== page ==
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Old 10-07-2005, 02:07 AM   #1
Registered: Nov 2003
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C++: #define OR const int ?


If SPEED is the most important thing in a program,

which is faster

#define wordSize 256
const int wordSize = 256;

char word[wordSize]; // This line is called many times

and please explain why?

Thanks in advance for your time and help.
Old 10-07-2005, 02:10 AM   #2
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It's the same thing on every decent compiler.
The only time you may save is some nanoseconds during compile time
Old 10-07-2005, 02:34 AM   #3
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Thanks for your reply.

I know my question might seem trivial but
I care about Every nanosecond at RUN time.
I don't care about compile time.

Could anyone assure me that at run-time it will be the same if that 'wordSize' will be used too many times in the code?

In case it's the exactly the same speed at Run-time, which is better to use?

Old 10-07-2005, 02:59 AM   #4
Ankit mittal
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hello friend..

if u are concwern every nano sec of run time.

then i think #define is better way to write.
because it process by prepocessor and preprocessor put its value to all palces before any complition.
so at run time there is no need to substituting varible value.
i think my answer clarify u deference and help u.
Old 10-07-2005, 03:24 AM   #5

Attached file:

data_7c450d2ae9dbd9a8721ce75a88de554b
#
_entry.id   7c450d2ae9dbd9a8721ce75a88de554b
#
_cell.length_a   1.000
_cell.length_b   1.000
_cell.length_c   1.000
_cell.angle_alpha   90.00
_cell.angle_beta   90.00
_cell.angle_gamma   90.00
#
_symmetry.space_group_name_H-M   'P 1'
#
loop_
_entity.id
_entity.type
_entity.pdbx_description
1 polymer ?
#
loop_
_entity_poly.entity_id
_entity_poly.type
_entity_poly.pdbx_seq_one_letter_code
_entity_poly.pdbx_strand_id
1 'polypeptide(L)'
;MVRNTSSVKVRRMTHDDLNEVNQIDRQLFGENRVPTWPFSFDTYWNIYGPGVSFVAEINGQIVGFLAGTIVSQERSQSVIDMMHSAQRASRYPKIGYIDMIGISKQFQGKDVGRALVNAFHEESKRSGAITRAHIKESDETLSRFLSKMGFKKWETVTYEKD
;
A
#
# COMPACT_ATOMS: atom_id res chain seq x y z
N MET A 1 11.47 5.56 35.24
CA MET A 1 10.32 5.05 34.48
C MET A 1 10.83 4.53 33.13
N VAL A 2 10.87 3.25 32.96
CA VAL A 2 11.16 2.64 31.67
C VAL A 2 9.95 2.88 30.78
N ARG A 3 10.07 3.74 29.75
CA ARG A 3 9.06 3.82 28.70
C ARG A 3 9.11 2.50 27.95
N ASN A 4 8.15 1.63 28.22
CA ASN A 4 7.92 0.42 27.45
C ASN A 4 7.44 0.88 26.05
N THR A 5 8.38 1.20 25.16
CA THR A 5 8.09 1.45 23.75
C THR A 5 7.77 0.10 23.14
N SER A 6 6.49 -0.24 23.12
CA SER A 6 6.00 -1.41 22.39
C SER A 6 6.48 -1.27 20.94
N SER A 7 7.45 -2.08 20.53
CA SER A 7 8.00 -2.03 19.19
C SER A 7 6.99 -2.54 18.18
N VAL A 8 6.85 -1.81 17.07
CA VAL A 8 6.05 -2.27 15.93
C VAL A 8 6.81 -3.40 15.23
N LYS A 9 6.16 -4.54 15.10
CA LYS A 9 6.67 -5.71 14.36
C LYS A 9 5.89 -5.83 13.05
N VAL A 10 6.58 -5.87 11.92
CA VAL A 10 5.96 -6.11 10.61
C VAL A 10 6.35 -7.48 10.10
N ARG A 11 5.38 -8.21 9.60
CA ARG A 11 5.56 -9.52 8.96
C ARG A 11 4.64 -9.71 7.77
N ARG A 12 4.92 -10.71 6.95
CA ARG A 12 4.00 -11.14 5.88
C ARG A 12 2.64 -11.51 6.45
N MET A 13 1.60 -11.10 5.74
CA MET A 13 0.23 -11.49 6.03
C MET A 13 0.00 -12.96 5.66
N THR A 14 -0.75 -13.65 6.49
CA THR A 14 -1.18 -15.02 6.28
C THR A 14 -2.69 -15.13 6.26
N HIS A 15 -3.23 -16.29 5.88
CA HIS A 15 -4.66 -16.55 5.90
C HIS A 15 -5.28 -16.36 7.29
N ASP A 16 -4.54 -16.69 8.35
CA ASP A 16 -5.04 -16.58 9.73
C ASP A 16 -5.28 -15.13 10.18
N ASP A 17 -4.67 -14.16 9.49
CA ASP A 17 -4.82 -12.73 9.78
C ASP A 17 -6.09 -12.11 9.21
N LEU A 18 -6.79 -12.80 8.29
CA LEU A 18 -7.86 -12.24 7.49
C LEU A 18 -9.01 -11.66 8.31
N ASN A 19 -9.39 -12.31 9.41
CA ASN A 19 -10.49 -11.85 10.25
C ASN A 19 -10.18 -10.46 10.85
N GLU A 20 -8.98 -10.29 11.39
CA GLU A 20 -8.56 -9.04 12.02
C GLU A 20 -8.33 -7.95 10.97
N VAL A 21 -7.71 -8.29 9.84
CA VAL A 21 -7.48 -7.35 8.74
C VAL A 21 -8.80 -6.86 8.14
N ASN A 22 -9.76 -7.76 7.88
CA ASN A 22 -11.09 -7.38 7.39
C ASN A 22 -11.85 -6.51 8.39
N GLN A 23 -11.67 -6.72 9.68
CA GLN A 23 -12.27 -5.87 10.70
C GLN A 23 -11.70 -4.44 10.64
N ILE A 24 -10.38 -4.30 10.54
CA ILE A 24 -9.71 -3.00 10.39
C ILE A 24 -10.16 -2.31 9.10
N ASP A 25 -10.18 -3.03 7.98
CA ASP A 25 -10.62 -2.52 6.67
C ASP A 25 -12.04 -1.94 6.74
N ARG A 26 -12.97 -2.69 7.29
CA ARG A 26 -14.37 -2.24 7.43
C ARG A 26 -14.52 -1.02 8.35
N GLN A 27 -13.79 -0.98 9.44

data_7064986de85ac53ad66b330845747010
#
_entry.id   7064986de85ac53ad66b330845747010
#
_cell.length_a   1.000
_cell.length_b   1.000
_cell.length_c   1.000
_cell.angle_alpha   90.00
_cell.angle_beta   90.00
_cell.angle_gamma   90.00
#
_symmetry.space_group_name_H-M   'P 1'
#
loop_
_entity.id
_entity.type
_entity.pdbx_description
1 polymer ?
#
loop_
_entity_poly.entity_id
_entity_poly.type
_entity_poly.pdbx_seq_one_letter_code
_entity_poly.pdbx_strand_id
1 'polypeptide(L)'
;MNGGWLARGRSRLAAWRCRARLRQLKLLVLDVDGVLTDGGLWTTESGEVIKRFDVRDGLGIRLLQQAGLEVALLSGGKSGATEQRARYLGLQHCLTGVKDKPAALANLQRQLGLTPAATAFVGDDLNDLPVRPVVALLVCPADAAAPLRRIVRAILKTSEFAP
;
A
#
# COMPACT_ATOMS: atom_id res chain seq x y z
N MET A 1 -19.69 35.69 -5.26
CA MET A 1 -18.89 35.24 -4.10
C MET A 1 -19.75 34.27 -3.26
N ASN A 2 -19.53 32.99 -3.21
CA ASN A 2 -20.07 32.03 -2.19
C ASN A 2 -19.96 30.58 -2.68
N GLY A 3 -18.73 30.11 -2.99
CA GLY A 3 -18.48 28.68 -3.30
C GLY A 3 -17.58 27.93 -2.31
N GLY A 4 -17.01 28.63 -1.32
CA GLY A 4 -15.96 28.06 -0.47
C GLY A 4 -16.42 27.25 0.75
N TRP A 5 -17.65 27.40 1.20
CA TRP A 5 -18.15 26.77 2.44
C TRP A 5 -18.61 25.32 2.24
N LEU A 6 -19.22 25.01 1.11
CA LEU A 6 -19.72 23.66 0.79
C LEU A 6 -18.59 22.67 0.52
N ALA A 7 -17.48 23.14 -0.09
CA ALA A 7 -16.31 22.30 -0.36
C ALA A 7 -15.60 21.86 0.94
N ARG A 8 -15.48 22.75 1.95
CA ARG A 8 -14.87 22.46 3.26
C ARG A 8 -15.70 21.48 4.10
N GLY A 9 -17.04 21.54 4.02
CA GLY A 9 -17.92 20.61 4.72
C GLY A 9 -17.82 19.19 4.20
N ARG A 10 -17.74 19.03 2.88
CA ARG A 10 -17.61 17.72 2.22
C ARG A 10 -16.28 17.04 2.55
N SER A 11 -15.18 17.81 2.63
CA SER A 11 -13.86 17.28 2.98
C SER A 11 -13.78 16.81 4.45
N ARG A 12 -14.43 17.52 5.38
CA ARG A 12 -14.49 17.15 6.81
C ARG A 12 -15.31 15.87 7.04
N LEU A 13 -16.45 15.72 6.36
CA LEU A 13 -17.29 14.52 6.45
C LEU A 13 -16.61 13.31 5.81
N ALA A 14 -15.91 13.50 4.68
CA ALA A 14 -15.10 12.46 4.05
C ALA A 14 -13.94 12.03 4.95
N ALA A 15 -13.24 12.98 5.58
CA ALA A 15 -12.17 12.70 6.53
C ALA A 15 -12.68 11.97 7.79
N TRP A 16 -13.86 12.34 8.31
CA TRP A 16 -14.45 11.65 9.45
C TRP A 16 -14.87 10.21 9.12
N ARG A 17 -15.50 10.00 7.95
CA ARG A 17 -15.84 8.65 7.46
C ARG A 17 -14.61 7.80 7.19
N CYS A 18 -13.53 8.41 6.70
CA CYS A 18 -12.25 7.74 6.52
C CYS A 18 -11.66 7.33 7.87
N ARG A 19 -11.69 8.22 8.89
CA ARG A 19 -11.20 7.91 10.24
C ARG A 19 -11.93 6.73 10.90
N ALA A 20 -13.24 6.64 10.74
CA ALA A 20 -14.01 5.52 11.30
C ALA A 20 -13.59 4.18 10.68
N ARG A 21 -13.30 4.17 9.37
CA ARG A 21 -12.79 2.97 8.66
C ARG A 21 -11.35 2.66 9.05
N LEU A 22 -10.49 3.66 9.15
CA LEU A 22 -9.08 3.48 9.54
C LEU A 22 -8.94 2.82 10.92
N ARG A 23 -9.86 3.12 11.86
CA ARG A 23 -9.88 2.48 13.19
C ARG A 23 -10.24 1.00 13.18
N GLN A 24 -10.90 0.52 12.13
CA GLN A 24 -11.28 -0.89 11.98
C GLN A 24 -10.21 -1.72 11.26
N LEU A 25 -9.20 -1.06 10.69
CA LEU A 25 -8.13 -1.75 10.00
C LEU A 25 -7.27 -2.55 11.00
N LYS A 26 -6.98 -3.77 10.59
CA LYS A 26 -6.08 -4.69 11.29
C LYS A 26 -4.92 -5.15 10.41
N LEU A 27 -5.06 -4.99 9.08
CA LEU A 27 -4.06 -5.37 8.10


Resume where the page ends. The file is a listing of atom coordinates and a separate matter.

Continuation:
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if speed is so important why use C++?

I think you'll find it won't make a gnats of difference compared
with opening a file or printing a single character.

Make your code readable, simple and maintainable
that's good engineering.

Last edited by bigearsbilly; 10-07-2005 at 03:29 AM.
Old 10-07-2005, 11:43 AM   #6
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good coding

don't use #define, it's not clean or typesafe

you can use an enum to represent integer values:

enum { myconst = 256 };

There should be no difference between the variable and the enum in performance IN SOME CASES (see below for how to optimize your code), unless you are doing things with pointers that the compiler does not understand:
const int x = 5;
int* p = (int*)&x; // you shouldn't do this anyway.

The compiler will panic and not to optimizations when you pull this kind of mischief.

If you have constant subexpressions:

double f(const double x, const double y) {
return x + y;

There is a world of a difference between this and:

inline double f(const double x, const double y) {
return x + y;

z= f(3,4)

Merely declaring them const means that they don't change in the program. inlining them shows the compiler that in fact, they are constants and can be folded.


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